• A Simple Life: Variety's Justin Chang says about this winner for Best Actress at Venice 2011, "Suffused with the gentle, unforced humanity viewers have come to expect from Hong Kong helmer Ann Hui, A Simple Life is a tender ode to the elderly, their caregivers and the mutual generosity of spirit that makes their limited time together worthwhile," while THR's Neil Young is not quite so enthusiastic, when he writes, "An overlong tale of a Hong Kong family's ailing maid. Based on actual people and events, Susan Chan and Roger Lee's script is a bittersweet, unmistakably heartfelt look at ties between people who aren't blood relations but who have in effect a mother/son bond."

  • Sleeping Beauty: Well, if you were going to depend on Alex Billington's review you'd run, not walk, from a screening of this movie. Here's Billington: "Julia Leigh's Sleeping Beauty is the kind of film I hate. Made by an amateur Australian novelist-turned-filmmaker named Julia Leigh, who shouldn't be directing and, perhaps, should never direct again. It's bland, boring, tasteless, has a story about as thin as thread, is full of pointless fade outs and lacks more than 10 seconds of music in the entire film (which I cannot stand). I guess the redeeming value, if there was one, is that Aussie actress Emily Browning is naked in nearly every scene. But not even for good reason." Fortunately for Ms. Leigh and Ms. Browning, the Globe and Mail's Liam Lacey doesn't agree (the 'story': Emily Browning plays a university student who takes on a strange kind of prostitution: she's drugged and, in her comatose state, old men go to bed with her to do whatever they want, short of penetration.); IndieWire's Eric Kohn's on board, too, giving the film a B+.

  • Top Floor, Left Wing: This winner of the FIPRESCI prize, presented by the International Federation of Film Critics, which also received the Panorama award at Berlin 2011, impressed Variety's Jordan Mintzer, and Screen Daily's Lee Marshall, who says "A botched hostage taking turns into an oddly compelling little banlieue-set comedy drama in French director Angelo Cianci's first feature. The script's genre bending pursuit of laughs and tension in more or less the same measure shouldn't rightly work, but somehow it does, as the film's well-received Berlinale Panorama screening demonstrated."

  • Tyrannosaur: Screen Daily's Mark Adams loves British actor Paddy Considine's directorial début. The Guardian's Jeremy Kay raves that the film is a début with claws. Jeffrey Wells can't stop talking about Olivia Colman's "shattering performance." THR's David Rooney is over the moon about Tyrannosaur, as well. Guess where VanRamblings will be at 9 p.m. Thursday evening? Yep, that's right: Empire Granville 7, Th 3.

  • Wish Me Away: Variety's Joe Leydon writes, "An inspirational account of coming out, Wish Me Away is fascinating both as a biographical portrait of Chely Wright, the first significant American country music artist to openly identify herself as gay, and as a backstage look at how an entertainer prepares to make a revelation many might view as career suicide." THR's Stephen Farber is enthusiastic, "Beautifully made doc celebrates a trailblazer in the country music world."

  • Without: Having received a special jury mention at this year's Slamdance Film Festival, Variety's Rob Nelson writes, "The film's abundant virtues include stunningly evocative visuals and an intense performance by Joslyn Jensen as a 19-year-old struggling with mysterious personal issues while working as caregiver to a catatonic old man in Puget Sound. Demanding and rewarding one's close attention, this subtle début feature by writer-director Mark Jackson tells much of its story through a vivid presentation of the young woman's daily rituals as they — along with her moods — gradually change shape."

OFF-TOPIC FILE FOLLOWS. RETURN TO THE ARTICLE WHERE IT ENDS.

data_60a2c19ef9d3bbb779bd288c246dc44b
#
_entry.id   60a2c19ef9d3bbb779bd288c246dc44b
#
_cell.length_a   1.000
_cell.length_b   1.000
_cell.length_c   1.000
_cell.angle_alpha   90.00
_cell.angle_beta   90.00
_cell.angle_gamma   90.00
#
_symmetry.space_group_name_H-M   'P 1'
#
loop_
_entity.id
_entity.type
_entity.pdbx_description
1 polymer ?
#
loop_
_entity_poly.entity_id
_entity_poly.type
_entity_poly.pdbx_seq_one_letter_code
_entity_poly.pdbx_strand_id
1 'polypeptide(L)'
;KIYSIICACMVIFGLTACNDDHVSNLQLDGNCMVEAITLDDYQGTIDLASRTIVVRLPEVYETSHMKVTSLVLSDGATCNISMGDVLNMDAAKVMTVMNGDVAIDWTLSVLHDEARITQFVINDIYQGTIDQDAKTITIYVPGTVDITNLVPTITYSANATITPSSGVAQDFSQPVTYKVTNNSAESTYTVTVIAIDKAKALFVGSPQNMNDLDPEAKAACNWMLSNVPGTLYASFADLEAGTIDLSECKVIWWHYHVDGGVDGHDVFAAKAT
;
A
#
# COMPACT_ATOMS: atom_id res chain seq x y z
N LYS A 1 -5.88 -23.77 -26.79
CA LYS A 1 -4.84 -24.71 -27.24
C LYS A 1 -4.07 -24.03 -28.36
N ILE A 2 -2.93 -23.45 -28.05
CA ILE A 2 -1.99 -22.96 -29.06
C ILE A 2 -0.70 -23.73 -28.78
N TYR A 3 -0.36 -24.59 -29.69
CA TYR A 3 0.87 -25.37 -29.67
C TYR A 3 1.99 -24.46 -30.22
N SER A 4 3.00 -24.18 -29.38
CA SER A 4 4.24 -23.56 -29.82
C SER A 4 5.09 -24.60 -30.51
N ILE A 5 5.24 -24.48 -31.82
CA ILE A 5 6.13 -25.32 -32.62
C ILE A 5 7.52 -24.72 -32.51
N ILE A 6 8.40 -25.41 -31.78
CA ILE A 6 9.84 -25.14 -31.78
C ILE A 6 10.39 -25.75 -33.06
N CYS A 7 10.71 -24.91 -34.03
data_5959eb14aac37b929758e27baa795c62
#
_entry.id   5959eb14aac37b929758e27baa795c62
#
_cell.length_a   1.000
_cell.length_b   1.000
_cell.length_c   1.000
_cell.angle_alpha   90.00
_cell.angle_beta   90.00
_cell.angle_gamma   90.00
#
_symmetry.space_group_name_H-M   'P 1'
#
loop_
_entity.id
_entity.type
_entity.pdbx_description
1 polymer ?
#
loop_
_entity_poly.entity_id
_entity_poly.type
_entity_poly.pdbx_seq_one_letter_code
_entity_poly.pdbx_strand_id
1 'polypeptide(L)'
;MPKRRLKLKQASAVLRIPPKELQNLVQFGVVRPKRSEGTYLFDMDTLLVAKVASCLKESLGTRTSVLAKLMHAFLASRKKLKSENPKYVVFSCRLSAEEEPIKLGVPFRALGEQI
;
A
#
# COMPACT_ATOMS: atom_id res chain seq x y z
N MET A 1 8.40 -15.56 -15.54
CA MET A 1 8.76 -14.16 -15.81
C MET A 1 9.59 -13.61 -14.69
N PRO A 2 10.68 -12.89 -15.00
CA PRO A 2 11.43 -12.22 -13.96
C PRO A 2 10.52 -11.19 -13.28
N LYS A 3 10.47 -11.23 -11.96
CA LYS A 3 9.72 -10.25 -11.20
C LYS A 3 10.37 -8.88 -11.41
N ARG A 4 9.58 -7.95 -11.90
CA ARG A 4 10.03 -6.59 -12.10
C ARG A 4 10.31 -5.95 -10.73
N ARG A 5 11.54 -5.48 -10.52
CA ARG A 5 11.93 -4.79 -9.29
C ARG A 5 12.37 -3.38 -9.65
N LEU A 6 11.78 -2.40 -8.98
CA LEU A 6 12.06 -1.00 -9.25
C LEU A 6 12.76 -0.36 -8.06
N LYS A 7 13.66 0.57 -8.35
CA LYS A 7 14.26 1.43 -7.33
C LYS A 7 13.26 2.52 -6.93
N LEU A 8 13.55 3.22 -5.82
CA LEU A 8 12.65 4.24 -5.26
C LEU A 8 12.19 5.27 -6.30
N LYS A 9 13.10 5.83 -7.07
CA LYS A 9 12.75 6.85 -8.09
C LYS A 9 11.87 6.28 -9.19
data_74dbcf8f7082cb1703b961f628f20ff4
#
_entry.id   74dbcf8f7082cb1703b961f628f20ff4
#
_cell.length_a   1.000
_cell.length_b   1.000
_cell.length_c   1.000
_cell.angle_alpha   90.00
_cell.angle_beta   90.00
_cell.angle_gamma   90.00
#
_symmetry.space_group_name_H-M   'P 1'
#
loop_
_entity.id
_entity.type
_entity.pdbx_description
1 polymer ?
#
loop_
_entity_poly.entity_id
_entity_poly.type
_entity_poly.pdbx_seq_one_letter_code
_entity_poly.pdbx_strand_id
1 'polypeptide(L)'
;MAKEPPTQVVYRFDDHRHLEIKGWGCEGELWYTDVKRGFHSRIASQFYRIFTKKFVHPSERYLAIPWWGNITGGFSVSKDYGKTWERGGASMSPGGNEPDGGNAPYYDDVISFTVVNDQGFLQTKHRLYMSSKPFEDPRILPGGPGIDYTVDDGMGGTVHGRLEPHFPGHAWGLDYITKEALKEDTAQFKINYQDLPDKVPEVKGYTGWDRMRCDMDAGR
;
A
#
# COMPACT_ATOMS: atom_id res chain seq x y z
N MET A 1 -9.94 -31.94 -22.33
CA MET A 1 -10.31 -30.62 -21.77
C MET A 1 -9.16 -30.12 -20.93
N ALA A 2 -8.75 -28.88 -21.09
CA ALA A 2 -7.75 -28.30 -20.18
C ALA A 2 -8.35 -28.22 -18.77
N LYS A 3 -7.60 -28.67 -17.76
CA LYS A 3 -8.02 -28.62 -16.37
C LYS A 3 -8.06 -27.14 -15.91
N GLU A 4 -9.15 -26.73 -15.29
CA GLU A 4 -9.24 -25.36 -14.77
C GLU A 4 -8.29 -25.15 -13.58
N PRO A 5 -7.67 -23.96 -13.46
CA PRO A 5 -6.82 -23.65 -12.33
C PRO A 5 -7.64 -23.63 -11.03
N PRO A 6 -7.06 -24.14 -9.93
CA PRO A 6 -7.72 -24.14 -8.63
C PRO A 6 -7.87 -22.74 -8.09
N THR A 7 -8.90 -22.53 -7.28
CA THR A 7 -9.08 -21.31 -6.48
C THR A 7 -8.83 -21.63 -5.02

• You've Been Trumped (Grade: A-): Offering a scathing indictment of the Scottish government, and shining a particularly unflattering light on the financial buffoon Donald Trump (who personifies pretty much everything that's wrong with the American capitalist system), director Anthony Baxter's rousing documentary revolves around Trump's controversial plan to build a luxurious golf resort in the rural coastal village of Aberdeen, a development originally rejected by the Scottish government arising from significant concerns around environmental degradation. Trump's financial clout, though, eventually wins out, the decision by the government to approve the golf course moving newly radicalized Aberdeen farmers to engage in a battle royale with Trump's bully forces, who play despicably and dirty, indeed. Mr. Baxter will be present at VIFF screenings of the film next week. We'll see you there.

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Come on back tomorrow, the official kick-off date of the 30th annual Vancouver International Film Festival, for 16 more 'reviews'. VanRamblings will settle in to our own idiosyncratic daily coverage of VIFF30 with our first 'official' post on Friday morning. In closing today's post, note should be made that reviews published on this site are purely subjective in nature; you may very well love a film VanRamblings otherwise didn't care for.

For instance, VanRamblings is absolutely over the moon about The Sandman, by far our favourite film thus far (we caught it at a preview screening). The Sandman is a must-see. Even so, at the screening we attended, patrons were present who were not as swept away by this magical and hopeful film as we were. Unimaginable, we thought to ourselves, that this deserving winner of the Audience Award at Filmfestival Max Ophuls, 2011 should not receive universal acclaim for its inventiveness and hope-filled reflection on the human condition. But there you go.

As we wrote above, attending our much-beloved VIFF, and watching the films you love may be considered purely a subjective, and we hope salutary, experience. Enjoy your 30th annual VIFF. We'll see you in line.

(Click here for Part One of our Festival 'introduction' buzz column)

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Full VR daily coverage of the Vancouver Film Festival may be found here.



Posted by Raymond Tomlin at September 28, 2011 9:49 AM in VIFF 2011